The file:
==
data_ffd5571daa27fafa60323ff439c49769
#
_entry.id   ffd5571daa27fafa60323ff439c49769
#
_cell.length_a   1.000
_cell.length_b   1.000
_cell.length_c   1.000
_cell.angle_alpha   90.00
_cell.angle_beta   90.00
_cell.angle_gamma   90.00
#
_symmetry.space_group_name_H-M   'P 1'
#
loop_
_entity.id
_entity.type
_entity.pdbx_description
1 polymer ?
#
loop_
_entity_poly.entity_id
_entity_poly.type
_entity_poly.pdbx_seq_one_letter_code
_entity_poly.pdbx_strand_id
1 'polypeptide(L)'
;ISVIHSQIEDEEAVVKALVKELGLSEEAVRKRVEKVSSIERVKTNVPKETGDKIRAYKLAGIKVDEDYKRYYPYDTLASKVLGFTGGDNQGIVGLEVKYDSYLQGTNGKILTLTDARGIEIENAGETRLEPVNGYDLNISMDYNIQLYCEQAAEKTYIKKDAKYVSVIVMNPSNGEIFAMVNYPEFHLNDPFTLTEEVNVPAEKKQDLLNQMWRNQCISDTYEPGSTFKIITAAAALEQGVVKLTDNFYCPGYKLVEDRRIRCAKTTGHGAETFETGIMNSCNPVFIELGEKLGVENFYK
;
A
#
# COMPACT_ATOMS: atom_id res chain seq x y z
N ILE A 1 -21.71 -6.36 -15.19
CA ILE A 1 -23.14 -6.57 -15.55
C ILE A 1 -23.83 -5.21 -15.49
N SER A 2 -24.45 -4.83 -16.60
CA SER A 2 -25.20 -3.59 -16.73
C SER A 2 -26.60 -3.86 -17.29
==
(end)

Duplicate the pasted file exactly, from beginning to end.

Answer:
data_ffd5571daa27fafa60323ff439c49769
#
_entry.id   ffd5571daa27fafa60323ff439c49769
#
_cell.length_a   1.000
_cell.length_b   1.000
_cell.length_c   1.000
_cell.angle_alpha   90.00
_cell.angle_beta   90.00
_cell.angle_gamma   90.00
#
_symmetry.space_group_name_H-M   'P 1'
#
loop_
_entity.id
_entity.type
_entity.pdbx_description
1 polymer ?
#
loop_
_entity_poly.entity_id
_entity_poly.type
_entity_poly.pdbx_seq_one_letter_code
_entity_poly.pdbx_strand_id
1 'polypeptide(L)'
;ISVIHSQIEDEEAVVKALVKELGLSEEAVRKRVEKVSSIERVKTNVPKETGDKIRAYKLAGIKVDEDYKRYYPYDTLASKVLGFTGGDNQGIVGLEVKYDSYLQGTNGKILTLTDARGIEIENAGETRLEPVNGYDLNISMDYNIQLYCEQAAEKTYIKKDAKYVSVIVMNPSNGEIFAMVNYPEFHLNDPFTLTEEVNVPAEKKQDLLNQMWRNQCISDTYEPGSTFKIITAAAALEQGVVKLTDNFYCPGYKLVEDRRIRCAKTTGHGAETFETGIMNSCNPVFIELGEKLGVENFYK
;
A
#
# COMPACT_ATOMS: atom_id res chain seq x y z
N ILE A 1 -21.71 -6.36 -15.19
CA ILE A 1 -23.14 -6.57 -15.55
C ILE A 1 -23.83 -5.21 -15.49
N SER A 2 -24.45 -4.83 -16.60
CA SER A 2 -25.20 -3.59 -16.73
C SER A 2 -26.60 -3.86 -17.29